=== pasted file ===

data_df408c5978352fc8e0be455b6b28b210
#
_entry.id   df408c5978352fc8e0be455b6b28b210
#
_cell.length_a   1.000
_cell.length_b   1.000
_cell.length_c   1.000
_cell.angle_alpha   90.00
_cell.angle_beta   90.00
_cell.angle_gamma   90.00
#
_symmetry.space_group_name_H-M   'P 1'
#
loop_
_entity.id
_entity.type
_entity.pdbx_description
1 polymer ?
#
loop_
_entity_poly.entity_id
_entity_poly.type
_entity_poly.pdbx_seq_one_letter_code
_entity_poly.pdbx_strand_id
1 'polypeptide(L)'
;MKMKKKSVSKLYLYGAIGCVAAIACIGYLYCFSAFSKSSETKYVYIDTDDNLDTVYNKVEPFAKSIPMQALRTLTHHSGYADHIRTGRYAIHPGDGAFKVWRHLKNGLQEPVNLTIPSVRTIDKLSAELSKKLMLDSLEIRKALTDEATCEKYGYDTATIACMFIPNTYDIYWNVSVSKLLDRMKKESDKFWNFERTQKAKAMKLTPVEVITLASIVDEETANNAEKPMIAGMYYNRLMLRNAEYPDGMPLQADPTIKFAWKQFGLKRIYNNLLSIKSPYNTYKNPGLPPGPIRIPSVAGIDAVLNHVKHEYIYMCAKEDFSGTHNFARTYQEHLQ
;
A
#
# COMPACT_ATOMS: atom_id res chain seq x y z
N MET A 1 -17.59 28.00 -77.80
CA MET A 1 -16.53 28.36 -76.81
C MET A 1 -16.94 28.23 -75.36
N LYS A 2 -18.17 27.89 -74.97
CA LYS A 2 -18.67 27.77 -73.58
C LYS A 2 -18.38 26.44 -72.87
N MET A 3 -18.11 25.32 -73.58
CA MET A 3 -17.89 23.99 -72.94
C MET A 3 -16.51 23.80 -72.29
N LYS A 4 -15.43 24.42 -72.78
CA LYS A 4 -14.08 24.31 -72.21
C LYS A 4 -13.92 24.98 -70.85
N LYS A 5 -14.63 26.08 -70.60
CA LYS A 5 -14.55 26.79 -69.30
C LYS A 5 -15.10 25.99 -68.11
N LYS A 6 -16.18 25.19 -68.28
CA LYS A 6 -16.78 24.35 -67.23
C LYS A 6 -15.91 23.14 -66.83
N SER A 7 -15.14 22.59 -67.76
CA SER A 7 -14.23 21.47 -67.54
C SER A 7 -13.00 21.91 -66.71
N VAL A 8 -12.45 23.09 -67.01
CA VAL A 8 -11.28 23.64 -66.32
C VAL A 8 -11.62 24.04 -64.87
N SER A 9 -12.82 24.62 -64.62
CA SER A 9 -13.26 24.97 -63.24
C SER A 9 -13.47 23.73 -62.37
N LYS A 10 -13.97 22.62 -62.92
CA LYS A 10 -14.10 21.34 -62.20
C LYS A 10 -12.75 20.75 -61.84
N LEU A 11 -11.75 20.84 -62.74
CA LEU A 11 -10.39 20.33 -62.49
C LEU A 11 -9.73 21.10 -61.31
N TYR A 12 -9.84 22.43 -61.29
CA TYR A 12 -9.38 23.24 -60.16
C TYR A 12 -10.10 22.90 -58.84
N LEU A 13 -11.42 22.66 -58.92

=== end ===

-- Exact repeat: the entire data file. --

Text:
data_df408c5978352fc8e0be455b6b28b210
#
_entry.id   df408c5978352fc8e0be455b6b28b210
#
_cell.length_a   1.000
_cell.length_b   1.000
_cell.length_c   1.000
_cell.angle_alpha   90.00
_cell.angle_beta   90.00
_cell.angle_gamma   90.00
#
_symmetry.space_group_name_H-M   'P 1'
#
loop_
_entity.id
_entity.type
_entity.pdbx_description
1 polymer ?
#
loop_
_entity_poly.entity_id
_entity_poly.type
_entity_poly.pdbx_seq_one_letter_code
_entity_poly.pdbx_strand_id
1 'polypeptide(L)'
;MKMKKKSVSKLYLYGAIGCVAAIACIGYLYCFSAFSKSSETKYVYIDTDDNLDTVYNKVEPFAKSIPMQALRTLTHHSGYADHIRTGRYAIHPGDGAFKVWRHLKNGLQEPVNLTIPSVRTIDKLSAELSKKLMLDSLEIRKALTDEATCEKYGYDTATIACMFIPNTYDIYWNVSVSKLLDRMKKESDKFWNFERTQKAKAMKLTPVEVITLASIVDEETANNAEKPMIAGMYYNRLMLRNAEYPDGMPLQADPTIKFAWKQFGLKRIYNNLLSIKSPYNTYKNPGLPPGPIRIPSVAGIDAVLNHVKHEYIYMCAKEDFSGTHNFARTYQEHLQ
;
A
#
# COMPACT_ATOMS: atom_id res chain seq x y z
N MET A 1 -17.59 28.00 -77.80
CA MET A 1 -16.53 28.36 -76.81
C MET A 1 -16.94 28.23 -75.36
N LYS A 2 -18.17 27.89 -74.97
CA LYS A 2 -18.67 27.77 -73.58
C LYS A 2 -18.38 26.44 -72.87
N MET A 3 -18.11 25.32 -73.58
CA MET A 3 -17.89 23.99 -72.94
C MET A 3 -16.51 23.80 -72.29
N LYS A 4 -15.43 24.42 -72.78
CA LYS A 4 -14.08 24.31 -72.21
C LYS A 4 -13.92 24.98 -70.85
N LYS A 5 -14.63 26.08 -70.60
CA LYS A 5 -14.55 26.79 -69.30
C LYS A 5 -15.10 25.99 -68.11
N LYS A 6 -16.18 25.19 -68.28
CA LYS A 6 -16.78 24.35 -67.23
C LYS A 6 -15.91 23.14 -66.83
N SER A 7 -15.14 22.59 -67.76
CA SER A 7 -14.23 21.47 -67.54
C SER A 7 -13.00 21.91 -66.71
N VAL A 8 -12.45 23.09 -67.01
CA VAL A 8 -11.28 23.64 -66.32
C VAL A 8 -11.62 24.04 -64.87
N SER A 9 -12.82 24.62 -64.62
CA SER A 9 -13.26 24.97 -63.24
C SER A 9 -13.47 23.73 -62.37
N LYS A 10 -13.97 22.62 -62.92
CA LYS A 10 -14.10 21.34 -62.20
C LYS A 10 -12.75 20.75 -61.84
N LEU A 11 -11.75 20.84 -62.74
CA LEU A 11 -10.39 20.33 -62.49
C LEU A 11 -9.73 21.10 -61.31
N TYR A 12 -9.84 22.43 -61.29
CA TYR A 12 -9.38 23.24 -60.16
C TYR A 12 -10.10 22.90 -58.84
N LEU A 13 -11.42 22.66 -58.92